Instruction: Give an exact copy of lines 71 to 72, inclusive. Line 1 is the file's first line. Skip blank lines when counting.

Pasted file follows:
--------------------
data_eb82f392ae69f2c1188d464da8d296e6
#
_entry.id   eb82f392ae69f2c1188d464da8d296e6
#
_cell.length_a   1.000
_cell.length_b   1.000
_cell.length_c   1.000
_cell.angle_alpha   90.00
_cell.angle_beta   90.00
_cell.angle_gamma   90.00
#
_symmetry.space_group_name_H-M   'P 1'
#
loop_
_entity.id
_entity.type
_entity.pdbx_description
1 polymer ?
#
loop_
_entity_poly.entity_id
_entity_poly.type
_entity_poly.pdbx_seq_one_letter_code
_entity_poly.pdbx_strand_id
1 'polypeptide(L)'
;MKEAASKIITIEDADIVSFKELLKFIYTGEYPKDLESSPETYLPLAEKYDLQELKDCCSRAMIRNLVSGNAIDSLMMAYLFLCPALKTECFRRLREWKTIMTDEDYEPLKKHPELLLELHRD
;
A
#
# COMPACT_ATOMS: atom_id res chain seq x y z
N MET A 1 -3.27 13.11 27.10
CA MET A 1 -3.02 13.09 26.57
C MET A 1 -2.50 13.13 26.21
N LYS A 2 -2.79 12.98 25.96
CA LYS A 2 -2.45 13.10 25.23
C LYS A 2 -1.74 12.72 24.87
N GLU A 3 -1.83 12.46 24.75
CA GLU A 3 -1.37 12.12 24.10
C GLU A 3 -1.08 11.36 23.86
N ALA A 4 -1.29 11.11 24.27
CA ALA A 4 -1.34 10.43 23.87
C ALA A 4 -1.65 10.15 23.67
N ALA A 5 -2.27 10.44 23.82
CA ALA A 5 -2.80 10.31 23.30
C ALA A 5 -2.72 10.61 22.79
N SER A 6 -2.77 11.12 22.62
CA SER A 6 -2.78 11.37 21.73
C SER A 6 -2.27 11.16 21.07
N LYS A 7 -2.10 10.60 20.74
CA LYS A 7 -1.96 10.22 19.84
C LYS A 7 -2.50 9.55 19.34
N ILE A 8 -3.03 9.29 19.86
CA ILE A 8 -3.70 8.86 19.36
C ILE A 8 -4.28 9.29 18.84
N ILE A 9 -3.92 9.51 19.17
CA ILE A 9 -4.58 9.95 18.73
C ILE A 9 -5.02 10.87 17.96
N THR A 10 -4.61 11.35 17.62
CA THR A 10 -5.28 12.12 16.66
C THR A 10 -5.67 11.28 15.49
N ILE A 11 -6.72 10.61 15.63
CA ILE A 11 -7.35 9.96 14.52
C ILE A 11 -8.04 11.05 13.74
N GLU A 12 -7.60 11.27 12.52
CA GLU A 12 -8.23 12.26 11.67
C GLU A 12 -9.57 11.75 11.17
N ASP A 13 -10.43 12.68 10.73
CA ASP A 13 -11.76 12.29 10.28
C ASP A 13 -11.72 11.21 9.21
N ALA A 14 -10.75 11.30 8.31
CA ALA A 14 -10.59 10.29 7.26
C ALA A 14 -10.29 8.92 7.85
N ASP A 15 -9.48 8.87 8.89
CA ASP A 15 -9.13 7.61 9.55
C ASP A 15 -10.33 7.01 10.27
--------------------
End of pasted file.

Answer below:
CA ALA A 14 -10.59 10.29 7.26
C ALA A 14 -10.29 8.92 7.85